The Intense Pain and Anguish of Separation Faced by Children

By Dato’ Dr Amar-Singh HSS, Senior Consultant Paediatrician

Hundreds of families in Malaysia are experiencing prolonged emotional trauma from separation. These are Malaysians married to foreign spouses. While the Immigration Director General, Datuk Khairul Dzaimee Daud, has stated that foreign spouses and children of Malaysian citizens can apply for permission to enter the country, this only applies to those that are returning from countries which have no travel ban. The group that we are concerned with are those from countries where a travel ban has been imposed. The ban includes citizens from 23 countries, including France, United Kingdom, Saudi Arabia, India, Indonesia, Philippines, etc.

While the immigration department states that it will review applications and appeals based on emergencies and compassionate grounds, we still have a few hundred families, with foreign spouses, separated at the present moment according to the Malaysian-based Foreign Spouses Support Group (FSSG).

Few of us understand what these families are going through at the present moment. Any parent or child that has been separated from each other for a prolonged period understands the intense pain and anguish of this separation. Children and parents are unable to sleep or eat well; they become increasingly anxious and depressed. As this drags on into months, with no certain future or resolution, children become listless and hopeless. Online communication cannot replace the hugs and presence of a parent to a child. Some fathers have yet to see their children who were delivered during the pandemic.

These separated families face not just emotional trauma but many other difficulties caused by the separation. Some are facing significant financial difficulties; others are struggling with the day-to-day burden of caring for young children or elderly parents while struggling with work or other responsibilities. Registration of births has been difficult with the foreign parent stranded overseas. Children born overseas may also not receive Malaysian citizenship.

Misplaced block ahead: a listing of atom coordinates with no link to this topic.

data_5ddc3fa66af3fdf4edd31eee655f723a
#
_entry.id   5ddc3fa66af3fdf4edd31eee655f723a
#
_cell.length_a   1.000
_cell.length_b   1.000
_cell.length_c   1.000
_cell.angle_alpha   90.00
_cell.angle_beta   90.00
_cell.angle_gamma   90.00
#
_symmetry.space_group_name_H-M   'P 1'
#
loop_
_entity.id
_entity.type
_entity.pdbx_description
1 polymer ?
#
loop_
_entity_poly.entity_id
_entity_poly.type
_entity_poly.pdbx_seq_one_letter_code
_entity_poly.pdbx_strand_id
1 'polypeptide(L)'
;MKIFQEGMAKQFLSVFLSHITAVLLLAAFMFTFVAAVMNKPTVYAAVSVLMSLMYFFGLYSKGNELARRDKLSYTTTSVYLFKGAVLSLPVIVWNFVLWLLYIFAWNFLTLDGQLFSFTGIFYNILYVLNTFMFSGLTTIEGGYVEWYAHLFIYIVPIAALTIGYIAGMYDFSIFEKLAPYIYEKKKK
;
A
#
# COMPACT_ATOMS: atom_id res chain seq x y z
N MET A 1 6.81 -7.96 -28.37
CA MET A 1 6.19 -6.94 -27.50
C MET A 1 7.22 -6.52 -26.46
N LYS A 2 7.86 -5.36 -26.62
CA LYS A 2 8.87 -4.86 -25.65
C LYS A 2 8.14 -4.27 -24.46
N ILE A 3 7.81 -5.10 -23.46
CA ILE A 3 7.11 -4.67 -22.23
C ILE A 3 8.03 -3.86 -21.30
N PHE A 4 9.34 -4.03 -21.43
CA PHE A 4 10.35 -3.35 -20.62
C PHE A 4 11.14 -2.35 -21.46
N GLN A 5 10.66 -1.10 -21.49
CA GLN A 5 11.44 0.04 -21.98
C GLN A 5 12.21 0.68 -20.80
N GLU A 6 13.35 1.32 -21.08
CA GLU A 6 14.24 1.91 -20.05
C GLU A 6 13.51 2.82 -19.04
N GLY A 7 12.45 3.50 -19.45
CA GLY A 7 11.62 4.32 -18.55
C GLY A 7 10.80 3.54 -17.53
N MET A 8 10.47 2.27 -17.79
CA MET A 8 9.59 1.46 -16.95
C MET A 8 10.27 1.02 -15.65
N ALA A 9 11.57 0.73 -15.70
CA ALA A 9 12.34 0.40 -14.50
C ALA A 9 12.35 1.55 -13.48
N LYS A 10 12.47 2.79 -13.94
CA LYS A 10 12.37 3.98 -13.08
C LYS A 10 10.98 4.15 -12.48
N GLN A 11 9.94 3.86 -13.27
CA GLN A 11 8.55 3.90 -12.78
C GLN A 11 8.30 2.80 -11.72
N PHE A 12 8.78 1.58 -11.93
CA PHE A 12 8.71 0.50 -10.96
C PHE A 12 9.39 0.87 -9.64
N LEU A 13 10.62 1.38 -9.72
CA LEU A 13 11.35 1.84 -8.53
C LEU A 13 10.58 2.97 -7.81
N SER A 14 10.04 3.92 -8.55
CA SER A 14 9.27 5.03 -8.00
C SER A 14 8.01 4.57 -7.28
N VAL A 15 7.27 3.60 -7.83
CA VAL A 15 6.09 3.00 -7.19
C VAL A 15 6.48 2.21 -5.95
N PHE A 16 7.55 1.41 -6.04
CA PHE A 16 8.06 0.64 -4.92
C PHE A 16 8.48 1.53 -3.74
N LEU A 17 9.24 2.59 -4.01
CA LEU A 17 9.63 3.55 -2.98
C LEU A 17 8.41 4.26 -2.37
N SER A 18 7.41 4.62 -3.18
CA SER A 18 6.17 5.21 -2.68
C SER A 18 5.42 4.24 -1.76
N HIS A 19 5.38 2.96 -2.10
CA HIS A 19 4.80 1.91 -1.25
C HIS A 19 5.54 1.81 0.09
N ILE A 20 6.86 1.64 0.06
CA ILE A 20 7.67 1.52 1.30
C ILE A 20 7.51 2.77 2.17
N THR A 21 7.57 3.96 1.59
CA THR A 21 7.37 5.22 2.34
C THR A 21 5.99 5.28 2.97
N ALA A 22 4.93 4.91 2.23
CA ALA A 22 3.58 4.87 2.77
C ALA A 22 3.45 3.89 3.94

I cannot imagine our leaders who are parents and the Immigration Department personnel, who also have children, not being able to hear the cries of these children for their parents.

I cannot imagine young children growing up at this time, especially a time of crisis, without both parents being present.

I cannot imagine that we cannot resolve this when leaders have been moving in and out of the country; when expatriates, domestic help and Malaysia My Second Home (MM2H) status individuals can enter the country.

We fully understand that there are concerns that people coming back will bring the COVID-19 virus to our shores but this can be dealt with by a proper SOP and 14 day quarantine. When we do this, we must support our Malaysian families stranded overseas and not impose hefty charges and burden them financially (quarantine costs have been raised three-fold for non-citizen spouses).

We hope for resolution of this long-standing struggle. Families should not need to make an appeal. They should just be able to apply for approval to return to their families.

While these are extraordinary times, no country must be seen as enabling prolonged family separation. Extraordinary times require that we have extraordinary compassion. The COVID-19 epidemic is not about to end any time soon and the uncertainty for these families can kill the spirit. We need to offer these families hope, support and a concrete way forward as soon as possible.

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